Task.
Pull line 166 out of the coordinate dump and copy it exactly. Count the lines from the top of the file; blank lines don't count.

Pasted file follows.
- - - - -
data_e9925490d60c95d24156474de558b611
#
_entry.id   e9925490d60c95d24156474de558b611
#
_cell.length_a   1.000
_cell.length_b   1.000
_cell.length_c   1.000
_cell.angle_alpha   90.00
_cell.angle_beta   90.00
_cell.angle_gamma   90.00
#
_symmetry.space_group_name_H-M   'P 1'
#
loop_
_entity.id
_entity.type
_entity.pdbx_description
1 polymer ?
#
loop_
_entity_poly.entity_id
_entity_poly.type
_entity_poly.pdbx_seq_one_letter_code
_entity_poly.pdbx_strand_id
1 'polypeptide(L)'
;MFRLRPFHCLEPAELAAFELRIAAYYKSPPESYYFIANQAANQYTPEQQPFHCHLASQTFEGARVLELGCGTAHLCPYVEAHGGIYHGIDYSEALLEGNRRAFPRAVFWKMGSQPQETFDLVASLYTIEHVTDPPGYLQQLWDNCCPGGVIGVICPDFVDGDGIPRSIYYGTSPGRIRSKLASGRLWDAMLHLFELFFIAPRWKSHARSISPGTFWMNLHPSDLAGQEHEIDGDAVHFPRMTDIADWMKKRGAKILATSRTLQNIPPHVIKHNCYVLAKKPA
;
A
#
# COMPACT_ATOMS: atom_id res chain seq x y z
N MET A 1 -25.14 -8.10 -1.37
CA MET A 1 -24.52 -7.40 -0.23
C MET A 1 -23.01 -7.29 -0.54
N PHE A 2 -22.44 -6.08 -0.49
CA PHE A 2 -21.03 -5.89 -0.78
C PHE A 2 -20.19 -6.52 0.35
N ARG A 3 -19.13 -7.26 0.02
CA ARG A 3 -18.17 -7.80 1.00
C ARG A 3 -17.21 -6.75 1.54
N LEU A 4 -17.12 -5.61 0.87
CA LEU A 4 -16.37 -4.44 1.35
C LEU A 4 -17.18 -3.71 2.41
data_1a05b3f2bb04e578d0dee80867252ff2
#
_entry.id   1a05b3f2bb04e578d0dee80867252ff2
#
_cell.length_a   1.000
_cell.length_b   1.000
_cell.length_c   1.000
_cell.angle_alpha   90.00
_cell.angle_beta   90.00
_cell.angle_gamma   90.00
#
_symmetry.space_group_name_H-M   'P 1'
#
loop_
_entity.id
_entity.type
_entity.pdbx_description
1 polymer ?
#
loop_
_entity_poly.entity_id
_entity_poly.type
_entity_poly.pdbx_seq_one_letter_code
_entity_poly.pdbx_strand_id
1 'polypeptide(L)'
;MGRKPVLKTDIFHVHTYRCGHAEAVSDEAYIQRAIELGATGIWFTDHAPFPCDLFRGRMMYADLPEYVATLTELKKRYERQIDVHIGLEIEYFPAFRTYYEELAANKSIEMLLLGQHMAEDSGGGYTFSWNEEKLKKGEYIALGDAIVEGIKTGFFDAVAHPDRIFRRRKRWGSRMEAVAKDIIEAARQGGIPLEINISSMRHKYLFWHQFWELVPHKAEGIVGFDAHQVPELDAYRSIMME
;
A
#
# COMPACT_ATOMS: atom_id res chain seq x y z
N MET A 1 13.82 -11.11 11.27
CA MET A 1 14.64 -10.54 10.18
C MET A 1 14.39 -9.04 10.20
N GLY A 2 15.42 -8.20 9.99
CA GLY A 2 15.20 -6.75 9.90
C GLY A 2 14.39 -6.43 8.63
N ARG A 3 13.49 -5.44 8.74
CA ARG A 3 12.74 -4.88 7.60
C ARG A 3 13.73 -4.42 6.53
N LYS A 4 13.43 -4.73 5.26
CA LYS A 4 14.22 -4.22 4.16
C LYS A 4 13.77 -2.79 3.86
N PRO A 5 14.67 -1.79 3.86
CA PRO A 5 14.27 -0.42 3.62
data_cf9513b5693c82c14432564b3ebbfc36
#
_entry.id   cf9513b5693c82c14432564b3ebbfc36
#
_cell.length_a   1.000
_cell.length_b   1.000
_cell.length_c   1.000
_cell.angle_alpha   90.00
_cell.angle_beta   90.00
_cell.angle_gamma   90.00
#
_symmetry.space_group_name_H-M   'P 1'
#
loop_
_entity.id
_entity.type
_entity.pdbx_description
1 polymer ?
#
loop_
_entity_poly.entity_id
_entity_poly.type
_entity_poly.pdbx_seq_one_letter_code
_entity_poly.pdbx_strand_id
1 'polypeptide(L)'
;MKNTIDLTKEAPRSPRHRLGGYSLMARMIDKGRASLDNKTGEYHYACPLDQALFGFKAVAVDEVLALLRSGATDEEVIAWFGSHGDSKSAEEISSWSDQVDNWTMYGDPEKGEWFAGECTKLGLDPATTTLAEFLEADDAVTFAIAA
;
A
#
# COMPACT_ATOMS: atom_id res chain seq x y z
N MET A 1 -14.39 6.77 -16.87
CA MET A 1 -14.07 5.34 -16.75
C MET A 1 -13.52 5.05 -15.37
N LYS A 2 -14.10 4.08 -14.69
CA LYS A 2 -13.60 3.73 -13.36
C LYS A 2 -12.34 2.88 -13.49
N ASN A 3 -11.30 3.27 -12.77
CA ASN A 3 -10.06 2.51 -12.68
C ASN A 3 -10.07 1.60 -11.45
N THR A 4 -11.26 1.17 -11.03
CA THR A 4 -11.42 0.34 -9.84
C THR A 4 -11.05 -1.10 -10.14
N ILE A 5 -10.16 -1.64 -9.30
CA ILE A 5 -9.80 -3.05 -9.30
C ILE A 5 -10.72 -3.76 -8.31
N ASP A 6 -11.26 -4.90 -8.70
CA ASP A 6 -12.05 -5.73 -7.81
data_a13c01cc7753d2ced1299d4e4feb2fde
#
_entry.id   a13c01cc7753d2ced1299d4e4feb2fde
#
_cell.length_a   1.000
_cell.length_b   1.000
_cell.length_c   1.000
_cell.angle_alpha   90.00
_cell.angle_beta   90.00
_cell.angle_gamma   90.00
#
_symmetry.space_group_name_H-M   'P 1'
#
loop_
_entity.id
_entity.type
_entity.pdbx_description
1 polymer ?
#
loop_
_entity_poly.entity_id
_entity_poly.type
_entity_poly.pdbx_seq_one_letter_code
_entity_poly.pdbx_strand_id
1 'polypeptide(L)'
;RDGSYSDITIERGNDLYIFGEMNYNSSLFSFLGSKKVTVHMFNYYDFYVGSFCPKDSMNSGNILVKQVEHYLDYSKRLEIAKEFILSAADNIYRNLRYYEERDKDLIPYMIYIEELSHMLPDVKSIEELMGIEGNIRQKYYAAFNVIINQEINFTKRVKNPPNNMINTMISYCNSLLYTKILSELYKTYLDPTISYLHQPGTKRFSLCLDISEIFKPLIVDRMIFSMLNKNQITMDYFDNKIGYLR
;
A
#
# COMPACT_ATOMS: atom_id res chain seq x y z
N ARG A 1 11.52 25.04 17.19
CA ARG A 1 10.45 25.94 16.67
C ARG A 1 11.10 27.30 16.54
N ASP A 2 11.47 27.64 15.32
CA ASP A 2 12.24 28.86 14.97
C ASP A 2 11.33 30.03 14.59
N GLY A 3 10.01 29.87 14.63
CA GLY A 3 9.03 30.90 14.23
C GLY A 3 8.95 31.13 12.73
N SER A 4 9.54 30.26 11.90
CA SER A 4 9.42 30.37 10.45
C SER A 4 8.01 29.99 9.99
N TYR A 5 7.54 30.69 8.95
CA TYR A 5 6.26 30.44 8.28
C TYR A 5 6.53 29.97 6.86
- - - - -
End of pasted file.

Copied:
C ARG A 1 11.10 27.30 16.54